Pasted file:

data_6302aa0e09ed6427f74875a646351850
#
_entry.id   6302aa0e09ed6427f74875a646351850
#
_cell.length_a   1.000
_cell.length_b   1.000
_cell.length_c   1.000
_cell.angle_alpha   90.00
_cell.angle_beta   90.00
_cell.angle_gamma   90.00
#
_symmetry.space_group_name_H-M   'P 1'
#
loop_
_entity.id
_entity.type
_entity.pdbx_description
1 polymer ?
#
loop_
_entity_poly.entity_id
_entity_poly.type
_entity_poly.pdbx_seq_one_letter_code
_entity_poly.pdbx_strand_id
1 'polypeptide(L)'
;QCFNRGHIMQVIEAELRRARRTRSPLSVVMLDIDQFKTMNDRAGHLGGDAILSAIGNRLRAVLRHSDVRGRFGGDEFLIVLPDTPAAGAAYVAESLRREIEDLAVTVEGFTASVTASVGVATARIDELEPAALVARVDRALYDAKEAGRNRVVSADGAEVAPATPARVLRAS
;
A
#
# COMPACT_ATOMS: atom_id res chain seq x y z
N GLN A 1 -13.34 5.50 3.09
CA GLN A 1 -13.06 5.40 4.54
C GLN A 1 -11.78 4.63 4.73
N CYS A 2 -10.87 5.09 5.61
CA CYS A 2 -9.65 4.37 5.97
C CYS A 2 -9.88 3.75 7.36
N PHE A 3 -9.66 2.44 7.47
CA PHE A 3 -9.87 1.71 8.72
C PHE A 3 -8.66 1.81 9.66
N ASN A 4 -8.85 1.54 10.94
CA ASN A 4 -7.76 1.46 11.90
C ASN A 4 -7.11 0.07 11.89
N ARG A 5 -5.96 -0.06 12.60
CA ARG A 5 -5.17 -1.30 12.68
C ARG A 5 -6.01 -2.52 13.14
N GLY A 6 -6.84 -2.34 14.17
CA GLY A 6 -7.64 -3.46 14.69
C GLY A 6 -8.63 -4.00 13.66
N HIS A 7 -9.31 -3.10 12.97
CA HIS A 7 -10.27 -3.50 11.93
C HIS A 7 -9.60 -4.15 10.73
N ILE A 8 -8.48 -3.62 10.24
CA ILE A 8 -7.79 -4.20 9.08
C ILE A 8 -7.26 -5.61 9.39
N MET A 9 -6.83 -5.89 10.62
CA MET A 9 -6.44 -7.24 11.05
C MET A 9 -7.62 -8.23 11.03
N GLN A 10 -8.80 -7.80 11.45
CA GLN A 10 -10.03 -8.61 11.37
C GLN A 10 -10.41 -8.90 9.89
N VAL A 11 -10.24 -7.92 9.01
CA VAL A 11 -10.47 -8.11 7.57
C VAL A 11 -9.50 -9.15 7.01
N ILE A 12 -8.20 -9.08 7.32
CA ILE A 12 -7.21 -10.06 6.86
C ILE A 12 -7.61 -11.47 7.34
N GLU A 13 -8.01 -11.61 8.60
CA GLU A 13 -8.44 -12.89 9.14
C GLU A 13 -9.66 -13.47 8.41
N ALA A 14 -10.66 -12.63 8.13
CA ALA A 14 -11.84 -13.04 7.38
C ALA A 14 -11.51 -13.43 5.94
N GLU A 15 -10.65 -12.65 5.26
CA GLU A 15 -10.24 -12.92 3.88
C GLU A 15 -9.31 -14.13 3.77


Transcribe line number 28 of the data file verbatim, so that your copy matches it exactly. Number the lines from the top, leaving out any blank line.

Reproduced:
A